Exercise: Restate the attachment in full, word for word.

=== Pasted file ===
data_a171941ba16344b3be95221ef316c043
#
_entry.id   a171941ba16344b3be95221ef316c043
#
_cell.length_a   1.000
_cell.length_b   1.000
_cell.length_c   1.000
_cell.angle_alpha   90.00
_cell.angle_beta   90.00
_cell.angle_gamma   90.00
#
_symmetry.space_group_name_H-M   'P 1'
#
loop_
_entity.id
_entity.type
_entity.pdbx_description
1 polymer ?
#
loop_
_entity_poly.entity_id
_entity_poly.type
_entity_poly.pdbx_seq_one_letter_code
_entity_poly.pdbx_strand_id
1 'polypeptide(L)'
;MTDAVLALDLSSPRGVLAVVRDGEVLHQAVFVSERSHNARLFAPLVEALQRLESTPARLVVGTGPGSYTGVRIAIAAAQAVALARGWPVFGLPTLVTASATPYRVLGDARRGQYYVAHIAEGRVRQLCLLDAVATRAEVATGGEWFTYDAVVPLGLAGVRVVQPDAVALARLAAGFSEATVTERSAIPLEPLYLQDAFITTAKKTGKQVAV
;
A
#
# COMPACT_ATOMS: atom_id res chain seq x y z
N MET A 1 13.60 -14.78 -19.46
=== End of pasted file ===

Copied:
data_a171941ba16344b3be95221ef316c043
#
_entry.id   a171941ba16344b3be95221ef316c043
#
_cell.length_a   1.000
_cell.length_b   1.000
_cell.length_c   1.000
_cell.angle_alpha   90.00
_cell.angle_beta   90.00
_cell.angle_gamma   90.00
#
_symmetry.space_group_name_H-M   'P 1'
#
loop_
_entity.id
_entity.type
_entity.pdbx_description
1 polymer ?
#
loop_
_entity_poly.entity_id
_entity_poly.type
_entity_poly.pdbx_seq_one_letter_code
_entity_poly.pdbx_strand_id
1 'polypeptide(L)'
;MTDAVLALDLSSPRGVLAVVRDGEVLHQAVFVSERSHNARLFAPLVEALQRLESTPARLVVGTGPGSYTGVRIAIAAAQAVALARGWPVFGLPTLVTASATPYRVLGDARRGQYYVAHIAEGRVRQLCLLDAVATRAEVATGGEWFTYDAVVPLGLAGVRVVQPDAVALARLAAGFSEATVTERSAIPLEPLYLQDAFITTAKKTGKQVAV
;
A
#
# COMPACT_ATOMS: atom_id res chain seq x y z
N MET A 1 13.60 -14.78 -19.46